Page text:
Brown alumni and parents Barry Sternlicht and Mimi Reichert Sternlicht have also prioritized physical and emotional health in many decades of work, volunteering and philanthropy. As the founder of Starwood Hotels and Resorts Worldwide, Class of 1982 graduate Barry Sternlicht became an early leader in creating hotels that focused on both environmental friendliness and guest wellness, believing design and well-being are intimately connected. And as co-founder of Bread Ventures, Class of 1983 graduate Mimi Reichert Sternlicht helps business owners understand how their physical spaces can energize, renew and inspire.
Speaking at the Thursday event, Barry Sternlicht, a two-time trustee of the Brown Corporation, said he believes prioritizing wellness is even more crucial for college students today, as they face an overwhelming number of potential career paths amid increased distractions.
“Brown’s strength… has always been that you can do anything you want,” said Sternlicht, making reference to Brown’s Open Curriculum, which enables students to build their own course of study. “That gets confusing for young people. It was confusing for me! I think having somebody you know who cares about you and who can be there for you — even if you don’t access them, but you know they’re there — is important. It’s critical to know that your school… cares about you from the first year right through to figuring out what to do with your life.”
Sternlicht Commons and Brown University Health & Wellness Center combines residential life with health services for a holistic wellness experience.
Housing all of Brown’s core health and wellness services in one building, alongside student residents who are committed to promoting healthy lifestyles in the Brown community and beyond, has already created opportunities for deeper collaborations that are positively impacting students, said Dr. Vanessa Britto, associate vice president for health and wellness at Brown.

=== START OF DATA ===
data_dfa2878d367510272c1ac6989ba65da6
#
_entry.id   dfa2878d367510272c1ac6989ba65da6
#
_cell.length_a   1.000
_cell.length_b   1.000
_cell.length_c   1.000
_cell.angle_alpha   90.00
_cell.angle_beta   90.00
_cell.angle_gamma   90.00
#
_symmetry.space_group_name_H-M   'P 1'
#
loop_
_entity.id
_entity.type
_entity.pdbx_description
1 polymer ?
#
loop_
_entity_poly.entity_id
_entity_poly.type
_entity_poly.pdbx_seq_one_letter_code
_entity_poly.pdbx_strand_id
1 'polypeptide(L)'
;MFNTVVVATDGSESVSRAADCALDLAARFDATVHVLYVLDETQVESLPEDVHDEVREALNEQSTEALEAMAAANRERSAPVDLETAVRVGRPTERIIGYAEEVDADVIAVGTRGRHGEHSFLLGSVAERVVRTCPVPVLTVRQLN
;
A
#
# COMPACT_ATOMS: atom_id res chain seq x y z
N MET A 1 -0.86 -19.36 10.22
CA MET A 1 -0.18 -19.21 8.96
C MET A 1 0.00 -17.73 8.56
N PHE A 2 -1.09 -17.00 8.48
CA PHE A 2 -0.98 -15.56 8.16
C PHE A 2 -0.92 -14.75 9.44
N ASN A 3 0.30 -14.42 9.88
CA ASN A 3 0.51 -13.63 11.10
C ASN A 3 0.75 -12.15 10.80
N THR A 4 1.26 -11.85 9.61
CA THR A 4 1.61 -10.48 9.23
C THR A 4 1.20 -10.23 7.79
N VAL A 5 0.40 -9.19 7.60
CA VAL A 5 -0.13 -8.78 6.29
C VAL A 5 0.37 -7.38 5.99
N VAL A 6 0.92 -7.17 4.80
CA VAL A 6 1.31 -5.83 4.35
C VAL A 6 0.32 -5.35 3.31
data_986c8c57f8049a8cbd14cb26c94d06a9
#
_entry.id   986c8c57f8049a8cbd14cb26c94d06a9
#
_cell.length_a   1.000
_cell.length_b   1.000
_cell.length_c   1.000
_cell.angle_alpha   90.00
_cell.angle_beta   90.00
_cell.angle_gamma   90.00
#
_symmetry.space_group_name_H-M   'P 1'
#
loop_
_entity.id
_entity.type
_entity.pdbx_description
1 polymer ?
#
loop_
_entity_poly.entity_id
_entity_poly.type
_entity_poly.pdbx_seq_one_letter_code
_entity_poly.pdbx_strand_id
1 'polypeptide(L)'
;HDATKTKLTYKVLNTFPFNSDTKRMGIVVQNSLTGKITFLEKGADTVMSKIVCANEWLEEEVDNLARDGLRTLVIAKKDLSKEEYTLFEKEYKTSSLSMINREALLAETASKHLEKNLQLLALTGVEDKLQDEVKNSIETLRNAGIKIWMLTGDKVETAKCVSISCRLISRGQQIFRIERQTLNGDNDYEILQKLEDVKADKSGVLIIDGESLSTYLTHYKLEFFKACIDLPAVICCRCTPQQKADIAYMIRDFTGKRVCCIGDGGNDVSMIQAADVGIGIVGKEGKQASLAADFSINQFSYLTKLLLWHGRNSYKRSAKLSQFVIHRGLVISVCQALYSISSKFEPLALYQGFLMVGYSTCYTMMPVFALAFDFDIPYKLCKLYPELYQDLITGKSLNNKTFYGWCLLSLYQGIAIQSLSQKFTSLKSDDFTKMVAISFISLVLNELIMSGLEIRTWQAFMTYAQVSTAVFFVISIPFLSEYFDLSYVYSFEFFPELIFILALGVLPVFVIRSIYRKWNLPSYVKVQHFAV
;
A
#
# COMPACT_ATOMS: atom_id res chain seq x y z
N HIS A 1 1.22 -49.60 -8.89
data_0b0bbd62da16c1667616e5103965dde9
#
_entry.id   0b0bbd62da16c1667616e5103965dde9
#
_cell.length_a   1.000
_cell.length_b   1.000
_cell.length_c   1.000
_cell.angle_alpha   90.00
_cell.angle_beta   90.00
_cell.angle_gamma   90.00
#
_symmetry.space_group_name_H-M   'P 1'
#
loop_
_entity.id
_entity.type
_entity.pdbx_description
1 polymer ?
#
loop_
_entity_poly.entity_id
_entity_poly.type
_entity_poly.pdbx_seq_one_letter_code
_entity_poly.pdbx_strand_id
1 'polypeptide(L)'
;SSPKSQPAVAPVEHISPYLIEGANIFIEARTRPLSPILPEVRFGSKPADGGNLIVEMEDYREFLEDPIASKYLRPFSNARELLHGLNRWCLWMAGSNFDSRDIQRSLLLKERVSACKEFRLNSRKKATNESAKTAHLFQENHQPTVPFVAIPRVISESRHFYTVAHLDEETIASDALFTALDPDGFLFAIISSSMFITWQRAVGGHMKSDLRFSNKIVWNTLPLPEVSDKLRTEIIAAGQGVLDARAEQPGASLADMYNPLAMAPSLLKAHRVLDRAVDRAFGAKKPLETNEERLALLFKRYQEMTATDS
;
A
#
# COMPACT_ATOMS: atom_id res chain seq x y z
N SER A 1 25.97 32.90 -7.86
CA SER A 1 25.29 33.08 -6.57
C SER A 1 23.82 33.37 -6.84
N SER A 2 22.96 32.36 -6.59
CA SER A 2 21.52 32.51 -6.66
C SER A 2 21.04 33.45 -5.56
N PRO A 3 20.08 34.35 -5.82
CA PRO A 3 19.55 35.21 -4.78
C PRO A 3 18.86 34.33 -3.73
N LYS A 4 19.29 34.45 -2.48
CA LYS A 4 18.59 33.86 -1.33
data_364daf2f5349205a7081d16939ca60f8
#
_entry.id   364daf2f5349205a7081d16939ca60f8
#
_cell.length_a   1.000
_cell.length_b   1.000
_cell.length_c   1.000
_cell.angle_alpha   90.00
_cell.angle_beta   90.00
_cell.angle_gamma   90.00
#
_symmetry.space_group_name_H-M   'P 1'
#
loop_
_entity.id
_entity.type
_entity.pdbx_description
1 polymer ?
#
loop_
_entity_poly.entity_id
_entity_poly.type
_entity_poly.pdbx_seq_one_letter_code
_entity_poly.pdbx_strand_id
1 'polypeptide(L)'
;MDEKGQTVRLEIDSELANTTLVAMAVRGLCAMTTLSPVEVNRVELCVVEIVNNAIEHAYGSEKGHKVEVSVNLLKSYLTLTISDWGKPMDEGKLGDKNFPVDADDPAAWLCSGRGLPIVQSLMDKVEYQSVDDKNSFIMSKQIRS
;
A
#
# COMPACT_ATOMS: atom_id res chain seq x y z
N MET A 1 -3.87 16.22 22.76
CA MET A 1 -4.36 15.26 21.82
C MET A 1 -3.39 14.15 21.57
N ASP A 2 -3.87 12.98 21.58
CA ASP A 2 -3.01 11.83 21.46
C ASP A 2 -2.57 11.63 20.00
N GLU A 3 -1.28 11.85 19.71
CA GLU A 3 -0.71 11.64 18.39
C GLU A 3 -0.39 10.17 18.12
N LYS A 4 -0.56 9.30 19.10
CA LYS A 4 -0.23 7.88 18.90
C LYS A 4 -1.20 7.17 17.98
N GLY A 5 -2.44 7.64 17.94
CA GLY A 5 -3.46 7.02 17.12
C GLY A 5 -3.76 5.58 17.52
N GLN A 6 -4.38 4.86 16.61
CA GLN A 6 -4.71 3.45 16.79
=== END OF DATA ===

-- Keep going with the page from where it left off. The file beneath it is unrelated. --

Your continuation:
“Having an opportunity to work together in new ways has been incredibly energizing for us — whether it’s the ability to literally walk with a student from one service to another, initiating a warm referral, or having a wonderful serendipitous moment with a student who lives in the building,” Britto said Thursday.
Each of the building’s undergraduate residents, she explained, applied to be members of the community, with selections made by a committee of staff and students. During the application process, students described their well-being practices — from meditation to walking, from journaling to cooking shared meals — and described the ways that bringing these practices to a committed health and wellness community appealed to them.
In addition to residence hall leaders, undergraduates living in the new building have access to five wellness peer education coordinators, who are already helping residents bring their varied wellness practices to their living community. Eric Estes, vice president for campus life and student services, said group initiatives already underway include dance, meditation, journaling, spiritual wellness discussions, cooking contests, recipe sharing and mindful walking.
“When students encounter this building, there is no wrong door,” Britto said. “We want them to feel confident in knowing that, just by the nature of this space, we’ve wrapped services around them, and we’ll help them find who or what might be helpful.
“The ideas, the aspirations, the teams of people, the services are now brought together in this beautiful, state-of-the-art facility,” Britto said, “to partner, to work with and to inspire students to reimagine what it means to live and learn in a community that values the whole of who they are as students at Brown, and who they will become as vibrant, caring members of the Brown University family.”